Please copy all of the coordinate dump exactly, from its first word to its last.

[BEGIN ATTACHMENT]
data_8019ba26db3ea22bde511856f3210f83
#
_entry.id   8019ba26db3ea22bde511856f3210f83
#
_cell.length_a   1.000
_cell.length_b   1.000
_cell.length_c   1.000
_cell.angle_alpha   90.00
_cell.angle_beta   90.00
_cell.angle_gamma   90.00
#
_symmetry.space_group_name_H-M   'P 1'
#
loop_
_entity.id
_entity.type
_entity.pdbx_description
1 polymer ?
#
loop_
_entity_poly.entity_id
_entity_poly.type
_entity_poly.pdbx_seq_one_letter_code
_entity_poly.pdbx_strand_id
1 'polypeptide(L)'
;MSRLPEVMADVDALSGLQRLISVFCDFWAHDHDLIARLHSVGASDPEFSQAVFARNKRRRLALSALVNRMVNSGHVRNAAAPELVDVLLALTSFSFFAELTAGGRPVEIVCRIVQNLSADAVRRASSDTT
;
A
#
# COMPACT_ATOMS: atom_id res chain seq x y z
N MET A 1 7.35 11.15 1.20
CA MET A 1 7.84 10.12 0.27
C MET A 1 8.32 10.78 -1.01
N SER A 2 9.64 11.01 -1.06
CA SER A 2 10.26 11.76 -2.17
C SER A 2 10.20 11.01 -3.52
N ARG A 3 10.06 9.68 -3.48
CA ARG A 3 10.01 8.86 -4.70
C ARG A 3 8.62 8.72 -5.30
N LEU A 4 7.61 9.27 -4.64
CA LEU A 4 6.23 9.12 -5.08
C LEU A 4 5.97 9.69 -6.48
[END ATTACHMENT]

data_8019ba26db3ea22bde511856f3210f83
#
_entry.id   8019ba26db3ea22bde511856f3210f83
#
_cell.length_a   1.000
_cell.length_b   1.000
_cell.length_c   1.000
_cell.angle_alpha   90.00
_cell.angle_beta   90.00
_cell.angle_gamma   90.00
#
_symmetry.space_group_name_H-M   'P 1'
#
loop_
_entity.id
_entity.type
_entity.pdbx_description
1 polymer ?
#
loop_
_entity_poly.entity_id
_entity_poly.type
_entity_poly.pdbx_seq_one_letter_code
_entity_poly.pdbx_strand_id
1 'polypeptide(L)'
;MSRLPEVMADVDALSGLQRLISVFCDFWAHDHDLIARLHSVGASDPEFSQAVFARNKRRRLALSALVNRMVNSGHVRNAAAPELVDVLLALTSFSFFAELTAGGRPVEIVCRIVQNLSADAVRRASSDTT
;
A
#
# COMPACT_ATOMS: atom_id res chain seq x y z
N MET A 1 7.35 11.15 1.20
CA MET A 1 7.84 10.12 0.27
C MET A 1 8.32 10.78 -1.01
N SER A 2 9.64 11.01 -1.06
CA SER A 2 10.26 11.76 -2.17
C SER A 2 10.20 11.01 -3.52
N ARG A 3 10.06 9.68 -3.48
CA ARG A 3 10.01 8.86 -4.70
C ARG A 3 8.62 8.72 -5.30
N LEU A 4 7.61 9.27 -4.64
CA LEU A 4 6.23 9.12 -5.08
C LEU A 4 5.97 9.69 -6.48